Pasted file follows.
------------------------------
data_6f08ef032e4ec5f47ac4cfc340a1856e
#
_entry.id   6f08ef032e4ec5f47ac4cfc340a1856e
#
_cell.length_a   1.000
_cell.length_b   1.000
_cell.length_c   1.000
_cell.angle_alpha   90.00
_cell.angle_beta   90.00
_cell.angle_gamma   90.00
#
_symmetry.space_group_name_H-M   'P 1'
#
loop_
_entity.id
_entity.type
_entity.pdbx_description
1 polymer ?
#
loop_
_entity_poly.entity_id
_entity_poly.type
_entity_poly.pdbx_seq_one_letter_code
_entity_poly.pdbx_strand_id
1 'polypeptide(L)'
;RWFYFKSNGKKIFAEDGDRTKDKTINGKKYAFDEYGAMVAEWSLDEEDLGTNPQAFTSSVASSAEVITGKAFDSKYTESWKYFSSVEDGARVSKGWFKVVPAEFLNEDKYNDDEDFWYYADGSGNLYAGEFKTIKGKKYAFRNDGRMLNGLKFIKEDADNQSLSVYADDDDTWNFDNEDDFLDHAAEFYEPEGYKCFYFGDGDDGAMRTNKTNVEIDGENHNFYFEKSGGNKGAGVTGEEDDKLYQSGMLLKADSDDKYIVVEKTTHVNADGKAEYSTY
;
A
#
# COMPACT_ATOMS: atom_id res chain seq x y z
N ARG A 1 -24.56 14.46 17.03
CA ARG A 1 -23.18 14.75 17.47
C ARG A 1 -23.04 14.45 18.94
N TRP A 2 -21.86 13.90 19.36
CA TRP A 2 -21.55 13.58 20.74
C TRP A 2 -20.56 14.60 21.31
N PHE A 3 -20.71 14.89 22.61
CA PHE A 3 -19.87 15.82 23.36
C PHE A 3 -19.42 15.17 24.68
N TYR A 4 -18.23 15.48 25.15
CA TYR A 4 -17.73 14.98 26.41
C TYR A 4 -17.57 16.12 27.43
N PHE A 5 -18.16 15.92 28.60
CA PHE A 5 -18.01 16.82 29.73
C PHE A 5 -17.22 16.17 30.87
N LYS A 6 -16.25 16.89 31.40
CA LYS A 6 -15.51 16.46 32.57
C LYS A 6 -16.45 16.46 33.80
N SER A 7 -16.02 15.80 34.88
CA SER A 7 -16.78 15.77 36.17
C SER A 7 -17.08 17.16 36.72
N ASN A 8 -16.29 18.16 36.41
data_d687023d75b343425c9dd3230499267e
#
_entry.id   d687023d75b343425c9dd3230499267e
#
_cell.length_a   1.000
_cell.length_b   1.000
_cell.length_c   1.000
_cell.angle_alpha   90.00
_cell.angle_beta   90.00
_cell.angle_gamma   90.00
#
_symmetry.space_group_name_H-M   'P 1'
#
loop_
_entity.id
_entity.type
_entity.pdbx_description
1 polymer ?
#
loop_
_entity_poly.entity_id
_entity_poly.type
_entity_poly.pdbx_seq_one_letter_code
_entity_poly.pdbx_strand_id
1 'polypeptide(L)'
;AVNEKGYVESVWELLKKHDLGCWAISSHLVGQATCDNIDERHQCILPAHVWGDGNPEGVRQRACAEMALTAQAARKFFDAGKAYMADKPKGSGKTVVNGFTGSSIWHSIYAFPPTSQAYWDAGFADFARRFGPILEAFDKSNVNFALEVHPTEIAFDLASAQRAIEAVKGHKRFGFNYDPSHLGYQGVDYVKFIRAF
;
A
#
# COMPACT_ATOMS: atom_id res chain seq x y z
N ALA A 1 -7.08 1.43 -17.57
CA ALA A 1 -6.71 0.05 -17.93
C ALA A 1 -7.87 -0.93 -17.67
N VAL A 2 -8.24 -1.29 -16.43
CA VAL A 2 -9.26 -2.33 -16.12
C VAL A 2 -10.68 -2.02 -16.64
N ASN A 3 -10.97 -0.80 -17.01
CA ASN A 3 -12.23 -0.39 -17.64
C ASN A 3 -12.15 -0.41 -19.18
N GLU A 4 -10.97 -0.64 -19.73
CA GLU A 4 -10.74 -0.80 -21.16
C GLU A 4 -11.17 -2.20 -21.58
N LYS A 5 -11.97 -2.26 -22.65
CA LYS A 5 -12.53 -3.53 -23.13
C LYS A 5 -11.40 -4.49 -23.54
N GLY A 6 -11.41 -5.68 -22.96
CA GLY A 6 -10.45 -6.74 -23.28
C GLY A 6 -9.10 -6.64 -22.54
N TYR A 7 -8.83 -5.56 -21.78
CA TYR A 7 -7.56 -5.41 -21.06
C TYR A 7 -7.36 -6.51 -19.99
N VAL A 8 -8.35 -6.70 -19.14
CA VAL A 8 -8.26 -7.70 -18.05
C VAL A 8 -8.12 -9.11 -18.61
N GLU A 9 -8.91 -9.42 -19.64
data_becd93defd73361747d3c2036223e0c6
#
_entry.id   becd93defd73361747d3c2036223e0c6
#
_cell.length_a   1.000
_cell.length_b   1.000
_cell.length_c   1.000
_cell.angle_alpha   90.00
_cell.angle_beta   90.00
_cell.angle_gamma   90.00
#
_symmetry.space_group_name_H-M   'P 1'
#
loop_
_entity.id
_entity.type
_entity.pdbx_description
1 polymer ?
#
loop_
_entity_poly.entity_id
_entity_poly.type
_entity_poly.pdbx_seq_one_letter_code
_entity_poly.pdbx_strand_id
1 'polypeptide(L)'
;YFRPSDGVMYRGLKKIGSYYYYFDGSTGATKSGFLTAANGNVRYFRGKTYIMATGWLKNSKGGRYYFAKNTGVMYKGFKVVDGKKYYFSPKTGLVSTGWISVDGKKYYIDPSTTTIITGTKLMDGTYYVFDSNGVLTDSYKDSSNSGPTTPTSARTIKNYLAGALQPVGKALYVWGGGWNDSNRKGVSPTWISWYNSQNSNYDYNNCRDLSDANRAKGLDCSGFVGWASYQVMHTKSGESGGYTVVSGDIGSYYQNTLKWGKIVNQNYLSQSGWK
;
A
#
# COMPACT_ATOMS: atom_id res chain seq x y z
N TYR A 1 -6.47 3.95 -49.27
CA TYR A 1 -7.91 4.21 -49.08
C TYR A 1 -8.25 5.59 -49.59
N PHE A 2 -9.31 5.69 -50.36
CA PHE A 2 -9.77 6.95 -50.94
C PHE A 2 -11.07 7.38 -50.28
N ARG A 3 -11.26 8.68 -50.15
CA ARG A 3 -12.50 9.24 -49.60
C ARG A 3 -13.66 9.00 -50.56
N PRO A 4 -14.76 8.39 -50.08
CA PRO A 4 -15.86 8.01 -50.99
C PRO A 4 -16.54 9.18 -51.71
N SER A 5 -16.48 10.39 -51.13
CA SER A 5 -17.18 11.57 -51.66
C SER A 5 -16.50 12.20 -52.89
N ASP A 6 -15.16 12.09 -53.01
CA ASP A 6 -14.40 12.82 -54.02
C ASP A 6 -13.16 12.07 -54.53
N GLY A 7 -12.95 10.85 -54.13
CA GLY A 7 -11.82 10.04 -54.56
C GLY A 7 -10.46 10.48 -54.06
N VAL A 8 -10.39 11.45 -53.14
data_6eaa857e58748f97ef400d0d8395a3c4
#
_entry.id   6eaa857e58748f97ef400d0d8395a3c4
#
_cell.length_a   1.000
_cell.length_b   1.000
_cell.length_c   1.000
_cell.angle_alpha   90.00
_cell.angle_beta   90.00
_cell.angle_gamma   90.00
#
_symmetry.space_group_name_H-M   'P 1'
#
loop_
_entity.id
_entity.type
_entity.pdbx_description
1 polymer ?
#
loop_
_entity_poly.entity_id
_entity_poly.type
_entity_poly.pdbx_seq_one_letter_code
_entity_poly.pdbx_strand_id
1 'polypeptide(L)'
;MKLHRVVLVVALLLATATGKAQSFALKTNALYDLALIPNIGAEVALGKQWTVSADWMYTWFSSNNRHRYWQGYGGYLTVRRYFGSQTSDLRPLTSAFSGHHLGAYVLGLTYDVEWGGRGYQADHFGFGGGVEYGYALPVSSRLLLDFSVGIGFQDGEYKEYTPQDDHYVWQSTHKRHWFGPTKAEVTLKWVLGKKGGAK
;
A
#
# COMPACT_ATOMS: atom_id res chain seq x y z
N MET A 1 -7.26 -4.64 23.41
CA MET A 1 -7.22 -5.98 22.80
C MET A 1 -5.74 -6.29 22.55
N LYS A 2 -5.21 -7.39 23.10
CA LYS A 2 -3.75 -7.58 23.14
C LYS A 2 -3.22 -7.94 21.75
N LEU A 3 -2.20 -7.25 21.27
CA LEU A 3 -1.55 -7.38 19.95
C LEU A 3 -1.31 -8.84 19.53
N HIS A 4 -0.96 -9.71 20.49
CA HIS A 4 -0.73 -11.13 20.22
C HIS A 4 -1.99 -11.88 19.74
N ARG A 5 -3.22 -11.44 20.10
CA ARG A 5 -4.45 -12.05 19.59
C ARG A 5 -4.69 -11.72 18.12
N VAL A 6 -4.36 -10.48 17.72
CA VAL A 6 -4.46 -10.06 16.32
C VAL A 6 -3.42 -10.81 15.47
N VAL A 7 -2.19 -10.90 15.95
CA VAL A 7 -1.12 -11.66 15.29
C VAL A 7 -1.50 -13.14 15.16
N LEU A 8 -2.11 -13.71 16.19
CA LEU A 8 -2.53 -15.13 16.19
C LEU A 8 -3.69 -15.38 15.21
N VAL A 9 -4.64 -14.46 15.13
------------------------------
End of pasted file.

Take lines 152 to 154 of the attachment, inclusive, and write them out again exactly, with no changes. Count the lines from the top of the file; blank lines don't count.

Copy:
C SER A 5 -16.50 12.20 -52.89
N ASP A 6 -15.16 12.09 -53.01
CA ASP A 6 -14.40 12.82 -54.02